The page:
Saturday, 12 December 2009

Marking Paper - this is how I do

Two posts in one go, it's unprecedented but it came to my attention that you may have a problem when making a marking paper because I didn't say much about it in my "how I do's".

As I (probably) said before, the accuracy in finished design is up to the accuracy in your marking paper as well as regulated stitching. So, how do we make an accurate marking paper?

First of all, you do not use a measuring tape to measure the outer circumference of your thimble base. No, no, no, no measuring tape. It won't give you the accurate size. Instead use the paper you intend to use for a marking paper, in other word just skip the measuring and make the marking paper directly. Cut the paper in narrow long strip; I use 10mm marking paper for 11mm height core paper. Then wrap the strip of paper around the base and chop off the excess paper. Now you have your marking paper, although unmarked yet. If you intend to use the same mould, same core paper, same bias binding lining, and same thread to secure the lining, then you might want to measure the length of marking paper with a ruler for future use since your thimble bases are supposed to be in the same size.

Then you need to segmentalize it. The easiest way is like below picture.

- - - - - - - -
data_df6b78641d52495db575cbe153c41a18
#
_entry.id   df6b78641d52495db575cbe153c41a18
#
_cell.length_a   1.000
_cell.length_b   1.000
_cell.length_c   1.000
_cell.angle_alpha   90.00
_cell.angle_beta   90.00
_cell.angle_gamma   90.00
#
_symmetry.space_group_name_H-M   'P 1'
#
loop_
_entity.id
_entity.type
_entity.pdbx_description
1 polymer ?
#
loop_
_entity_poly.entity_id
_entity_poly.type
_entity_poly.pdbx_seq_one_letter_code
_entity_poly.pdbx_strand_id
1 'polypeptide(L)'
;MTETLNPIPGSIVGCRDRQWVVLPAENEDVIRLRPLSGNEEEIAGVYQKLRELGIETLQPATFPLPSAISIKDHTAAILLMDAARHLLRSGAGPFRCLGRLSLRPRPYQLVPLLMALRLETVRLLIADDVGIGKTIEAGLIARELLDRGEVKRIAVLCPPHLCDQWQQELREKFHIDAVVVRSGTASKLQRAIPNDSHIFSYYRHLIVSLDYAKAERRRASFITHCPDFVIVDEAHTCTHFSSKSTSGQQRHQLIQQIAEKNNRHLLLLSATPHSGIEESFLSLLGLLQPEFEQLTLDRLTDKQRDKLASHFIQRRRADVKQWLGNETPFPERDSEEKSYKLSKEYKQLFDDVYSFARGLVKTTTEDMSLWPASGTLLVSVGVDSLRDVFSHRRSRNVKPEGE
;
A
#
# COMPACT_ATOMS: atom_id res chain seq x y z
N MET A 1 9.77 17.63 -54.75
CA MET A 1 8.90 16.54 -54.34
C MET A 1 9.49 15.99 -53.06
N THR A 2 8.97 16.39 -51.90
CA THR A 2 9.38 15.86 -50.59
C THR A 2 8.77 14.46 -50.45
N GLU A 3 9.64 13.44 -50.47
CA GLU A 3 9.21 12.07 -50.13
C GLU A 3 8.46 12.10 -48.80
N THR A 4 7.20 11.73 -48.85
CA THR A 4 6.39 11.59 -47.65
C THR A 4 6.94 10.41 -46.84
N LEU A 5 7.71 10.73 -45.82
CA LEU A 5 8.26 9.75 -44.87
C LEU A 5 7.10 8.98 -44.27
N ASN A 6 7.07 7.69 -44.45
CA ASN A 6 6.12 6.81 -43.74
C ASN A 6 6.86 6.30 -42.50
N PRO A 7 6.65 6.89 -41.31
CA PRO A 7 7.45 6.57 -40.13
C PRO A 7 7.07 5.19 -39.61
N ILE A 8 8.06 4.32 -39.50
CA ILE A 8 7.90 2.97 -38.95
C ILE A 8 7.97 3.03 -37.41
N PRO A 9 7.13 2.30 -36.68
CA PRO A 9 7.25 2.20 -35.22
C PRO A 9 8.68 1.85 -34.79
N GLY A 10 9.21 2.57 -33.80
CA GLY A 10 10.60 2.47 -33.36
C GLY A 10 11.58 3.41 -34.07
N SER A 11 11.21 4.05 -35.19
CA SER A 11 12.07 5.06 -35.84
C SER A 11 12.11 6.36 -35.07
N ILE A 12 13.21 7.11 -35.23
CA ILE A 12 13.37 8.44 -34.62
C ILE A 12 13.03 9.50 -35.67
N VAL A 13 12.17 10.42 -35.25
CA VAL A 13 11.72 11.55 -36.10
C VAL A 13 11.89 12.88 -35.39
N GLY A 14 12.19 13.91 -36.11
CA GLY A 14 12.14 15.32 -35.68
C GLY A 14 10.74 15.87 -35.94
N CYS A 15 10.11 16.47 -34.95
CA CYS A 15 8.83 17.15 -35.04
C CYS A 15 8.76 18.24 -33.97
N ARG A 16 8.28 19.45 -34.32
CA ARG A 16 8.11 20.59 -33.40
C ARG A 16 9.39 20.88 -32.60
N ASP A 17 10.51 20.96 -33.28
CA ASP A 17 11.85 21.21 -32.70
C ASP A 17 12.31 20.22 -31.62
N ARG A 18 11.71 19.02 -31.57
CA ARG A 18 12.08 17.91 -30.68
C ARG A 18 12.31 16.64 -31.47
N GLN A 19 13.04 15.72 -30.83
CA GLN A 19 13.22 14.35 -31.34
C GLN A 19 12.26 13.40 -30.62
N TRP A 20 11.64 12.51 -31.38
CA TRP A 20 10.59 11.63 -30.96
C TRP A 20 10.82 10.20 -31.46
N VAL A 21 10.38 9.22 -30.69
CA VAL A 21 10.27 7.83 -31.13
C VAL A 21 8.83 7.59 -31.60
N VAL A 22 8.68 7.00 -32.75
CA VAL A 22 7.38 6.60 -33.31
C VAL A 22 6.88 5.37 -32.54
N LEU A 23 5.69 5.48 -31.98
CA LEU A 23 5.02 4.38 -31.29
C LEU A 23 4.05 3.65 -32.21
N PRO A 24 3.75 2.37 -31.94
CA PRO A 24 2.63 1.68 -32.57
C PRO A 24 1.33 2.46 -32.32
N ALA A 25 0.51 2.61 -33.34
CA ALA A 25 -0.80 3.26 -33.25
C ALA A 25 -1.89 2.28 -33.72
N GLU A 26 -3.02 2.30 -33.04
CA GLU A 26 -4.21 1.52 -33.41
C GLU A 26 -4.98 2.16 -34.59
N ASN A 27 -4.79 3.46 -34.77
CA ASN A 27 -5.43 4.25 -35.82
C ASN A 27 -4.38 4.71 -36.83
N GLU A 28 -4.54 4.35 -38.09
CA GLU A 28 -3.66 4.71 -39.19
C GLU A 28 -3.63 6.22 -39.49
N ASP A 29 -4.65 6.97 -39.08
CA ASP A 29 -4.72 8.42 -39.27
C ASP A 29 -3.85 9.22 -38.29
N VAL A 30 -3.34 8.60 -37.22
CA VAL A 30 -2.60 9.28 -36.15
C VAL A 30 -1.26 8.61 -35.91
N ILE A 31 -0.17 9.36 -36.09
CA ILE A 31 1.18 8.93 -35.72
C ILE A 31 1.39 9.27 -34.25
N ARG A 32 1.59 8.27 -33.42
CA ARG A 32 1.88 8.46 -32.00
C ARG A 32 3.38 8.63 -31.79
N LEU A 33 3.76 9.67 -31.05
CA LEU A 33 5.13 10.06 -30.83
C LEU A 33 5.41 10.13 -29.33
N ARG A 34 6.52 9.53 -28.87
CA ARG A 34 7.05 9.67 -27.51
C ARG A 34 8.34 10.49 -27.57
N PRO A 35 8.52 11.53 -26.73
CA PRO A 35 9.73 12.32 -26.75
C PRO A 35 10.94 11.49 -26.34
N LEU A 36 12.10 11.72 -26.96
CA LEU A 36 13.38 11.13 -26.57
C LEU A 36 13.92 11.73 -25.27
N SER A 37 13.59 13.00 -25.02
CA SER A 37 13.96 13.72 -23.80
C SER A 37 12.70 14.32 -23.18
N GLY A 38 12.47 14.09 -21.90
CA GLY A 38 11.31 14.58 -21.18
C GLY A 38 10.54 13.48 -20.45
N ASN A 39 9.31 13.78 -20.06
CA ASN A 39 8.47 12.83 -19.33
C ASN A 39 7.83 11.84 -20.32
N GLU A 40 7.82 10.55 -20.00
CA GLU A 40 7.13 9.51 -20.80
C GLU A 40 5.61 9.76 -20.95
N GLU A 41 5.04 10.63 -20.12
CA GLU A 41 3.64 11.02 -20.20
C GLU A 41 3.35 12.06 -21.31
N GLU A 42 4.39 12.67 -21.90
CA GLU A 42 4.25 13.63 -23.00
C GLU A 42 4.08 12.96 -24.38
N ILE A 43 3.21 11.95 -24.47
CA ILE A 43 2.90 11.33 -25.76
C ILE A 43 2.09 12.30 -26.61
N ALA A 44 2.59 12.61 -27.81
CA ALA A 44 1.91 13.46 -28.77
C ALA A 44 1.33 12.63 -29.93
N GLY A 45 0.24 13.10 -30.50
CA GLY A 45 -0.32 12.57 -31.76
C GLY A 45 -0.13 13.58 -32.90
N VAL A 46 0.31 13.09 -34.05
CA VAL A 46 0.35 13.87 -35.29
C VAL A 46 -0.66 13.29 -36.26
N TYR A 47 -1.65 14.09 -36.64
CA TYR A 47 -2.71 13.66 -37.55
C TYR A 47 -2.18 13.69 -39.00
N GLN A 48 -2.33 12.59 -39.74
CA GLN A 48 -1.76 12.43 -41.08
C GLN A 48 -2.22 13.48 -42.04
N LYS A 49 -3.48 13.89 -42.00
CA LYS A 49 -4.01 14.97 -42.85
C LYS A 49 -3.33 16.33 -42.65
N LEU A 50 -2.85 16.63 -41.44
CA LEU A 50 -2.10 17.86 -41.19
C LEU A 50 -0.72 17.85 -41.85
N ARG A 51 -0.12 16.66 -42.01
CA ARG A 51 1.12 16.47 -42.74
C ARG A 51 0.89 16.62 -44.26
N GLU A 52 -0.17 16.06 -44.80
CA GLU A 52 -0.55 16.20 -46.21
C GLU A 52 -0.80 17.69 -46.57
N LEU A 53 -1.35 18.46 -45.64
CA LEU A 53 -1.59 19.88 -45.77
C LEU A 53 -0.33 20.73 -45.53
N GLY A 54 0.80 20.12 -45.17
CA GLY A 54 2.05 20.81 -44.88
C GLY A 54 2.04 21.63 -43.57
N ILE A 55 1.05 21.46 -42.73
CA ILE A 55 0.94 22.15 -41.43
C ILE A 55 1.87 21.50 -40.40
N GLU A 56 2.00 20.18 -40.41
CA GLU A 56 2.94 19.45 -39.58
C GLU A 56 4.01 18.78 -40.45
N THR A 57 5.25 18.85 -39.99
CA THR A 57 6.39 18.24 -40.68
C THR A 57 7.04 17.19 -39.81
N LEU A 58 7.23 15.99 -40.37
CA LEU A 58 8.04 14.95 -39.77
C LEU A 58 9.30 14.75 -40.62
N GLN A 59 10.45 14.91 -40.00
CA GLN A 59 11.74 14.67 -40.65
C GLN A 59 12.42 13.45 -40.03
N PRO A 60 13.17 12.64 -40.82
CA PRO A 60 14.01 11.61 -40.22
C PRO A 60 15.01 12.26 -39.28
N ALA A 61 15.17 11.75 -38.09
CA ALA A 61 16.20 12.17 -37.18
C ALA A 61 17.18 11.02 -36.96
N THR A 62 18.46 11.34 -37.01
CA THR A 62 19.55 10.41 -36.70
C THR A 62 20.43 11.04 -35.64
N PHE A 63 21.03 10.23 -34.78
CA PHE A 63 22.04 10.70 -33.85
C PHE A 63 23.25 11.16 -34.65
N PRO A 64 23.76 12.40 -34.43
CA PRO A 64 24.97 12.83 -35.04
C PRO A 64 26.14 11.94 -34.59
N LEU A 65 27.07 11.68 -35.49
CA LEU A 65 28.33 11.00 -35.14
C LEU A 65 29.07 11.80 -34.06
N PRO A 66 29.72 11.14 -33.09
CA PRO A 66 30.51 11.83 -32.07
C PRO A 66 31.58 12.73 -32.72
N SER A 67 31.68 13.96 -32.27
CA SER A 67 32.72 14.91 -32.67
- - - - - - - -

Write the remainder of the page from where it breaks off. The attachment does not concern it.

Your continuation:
It's about parallel lines I was taught in geometry class but I cannot remember what it's called. You draw the parallel lines in the same intervals on a paper and place one corner of the marking paper at line number 0 (I haven't numbered 0, though, in the picture), and the other corner at the line with the number your segments would be (mine is 14). Then mark the paper at the parallel lines. Repeat the process for the other side and you got your marking paper segmentalized.

This is how I do, it's easy and accurate but not the only way. If you are comfortable with another way, then stick to it and tell me how you do. I may convert to it, too.
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Meri asked me about the distance between the parallel lines. Actually it doesn't matter really as long as all the lines are parallel but I would suggest for you to try 5mm firstly and see if you like it. When you use 50-60mm mould for 8 to 12 segments, 5mm intervals works just fine. If you require more segments, like 24, or even 36, then the distance between lines has to be smaller. Hope it's clear now and if you need further clarification, please don't hesitate to ask. Thank you. CP

4 comments:

  1. Well now I feel silly. I knew the trick of using the paper itself to measure the circumference (from temari), but I was trying to use a measuring tape to mark the segments. I totally forgot about this method although I have seen it before.

    I'll be making a master sheet for myself later today. Hopefully that will help me even out my markings. More even segments means I should be able to get better spacing on my stitches! Every little bit helps.

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  2. Thanks a lot, Chloe!

    Sorry my total ignorance but what is the space between parallel lines?

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  3. Thank you, Chloe!
    I'll try again! :)

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